Thursday, February 25, 2010

Osama Bin Laden and Belly Dance??? REALLY?!


Recently, Jesse Waters- one of the producers of the “The O'Reilly Factor”- attended a belly dance competition in LA. The purpose of his investigation was unclear in his interviews and commentary, but of all the conclusions he could have come up with, the point he decided to stress was that 9/11- and Osama Bin Laden in particular- is responsible for the rising popularity of belly dance in America. The clip- along with dozens of comments from outraged belly dancers- can be found on you tube, face book walls, and various websites.
The outrage felt by belly dancers at Waters’ and O’Reilly’s comments is understandable. I don’t know any dancers who took up belly dancing because 9/11 made them curious about Arabic culture. Usually, women take up belly dancing as a way to get in shape, to express themselves, to connect with other women, and a myriad of other reasons. Classes contain a diverse mix of ages, ethnicities, and body sizes, and it follows that the motives for belly dancing are just as diverse.
Furthermore, if anything, 9/11 has caused an increased ignorance of Arabic culture, rather than a curiosity about it. Bill O’Reilly proves this himself during the interview when he says that a woman "would be behead if she did that in a Muslim country”. Obviously, O’Reilly is more ignorant than curious, because if he was curious than he would be interested to know that belly dancing is very popular in countries like Egypt and Turkey, where both Islam and belly dance co-exist peacefully.
A friend of mine and prominent Egyptian dancer, Sausan Molthen, has observed that there is a boom in belly dance roughly every ten years. Trends ebb and flow, especially in the dance world. Also, part of the rise in popularity is due to the emergence of tribal belly dance in the 1980s; from which a number of belly dance genres have sprung forth. From the 1990s to present day, dancers have seen an explosion of belly dance styles, including American Tribal Style, Tribal Fusion, Gothic Belly Dance, and Belly Dance Theatre. From these have emerged a variety of fusions, as well: belly dance fused with ballet, modern dance, hip hop, jazz, Turkish Roma, and so forth. Belly dance has become popular in America not because of 9/11, but because so many dedicated teachers and dancers have been working their asses off to spread and promote their art.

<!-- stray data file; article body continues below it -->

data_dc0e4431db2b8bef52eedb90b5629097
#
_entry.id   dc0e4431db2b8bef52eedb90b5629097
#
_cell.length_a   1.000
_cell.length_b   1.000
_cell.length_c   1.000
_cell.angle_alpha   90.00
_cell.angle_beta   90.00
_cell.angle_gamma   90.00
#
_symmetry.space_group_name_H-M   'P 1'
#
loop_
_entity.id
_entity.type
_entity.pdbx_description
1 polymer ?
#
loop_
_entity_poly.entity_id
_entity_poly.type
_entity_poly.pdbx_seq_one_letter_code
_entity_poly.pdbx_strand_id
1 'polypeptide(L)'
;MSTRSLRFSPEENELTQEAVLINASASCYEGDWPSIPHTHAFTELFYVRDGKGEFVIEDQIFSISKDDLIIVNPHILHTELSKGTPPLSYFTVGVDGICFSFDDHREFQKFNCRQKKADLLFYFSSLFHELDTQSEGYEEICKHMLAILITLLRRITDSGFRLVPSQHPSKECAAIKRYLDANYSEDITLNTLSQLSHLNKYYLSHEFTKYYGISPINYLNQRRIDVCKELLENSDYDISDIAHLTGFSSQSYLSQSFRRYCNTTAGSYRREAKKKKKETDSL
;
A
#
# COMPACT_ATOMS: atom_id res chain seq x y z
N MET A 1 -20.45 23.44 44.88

The ignorance in Waters’ and O’Reilly’s segment was truly astounding. Waters seemed shocked that there were children in attendance at the competition and O’Reilly followed up by saying that belly dancing should be reserved for ages 16 and up. My jaw dropped on that one. In some cultures, children start learning to dance before they can walk. And the way a child belly dances is very different than the way an adult dances. Children look adorable when they belly dance, not sexually indecent like O’Reilly implies. Certainly, this clip shows that even a five year old girl can belly dance- without losing any of her innocence. Besides, children are often better belly dancers than adults because their bodies are so flexible. There are two boys I know in Costa Rica that can do better belly rolls than any dancer I know- even better than Rachel Brice!
It would be great if Waters and O’Reilly had developed a curiously about Arabic culture after 9/11, rather than the ignorance that they continue to show. Or maybe they should both get their asses to a belly dance class and learn what it’s all about first hand- because men can be belly dancers, too!

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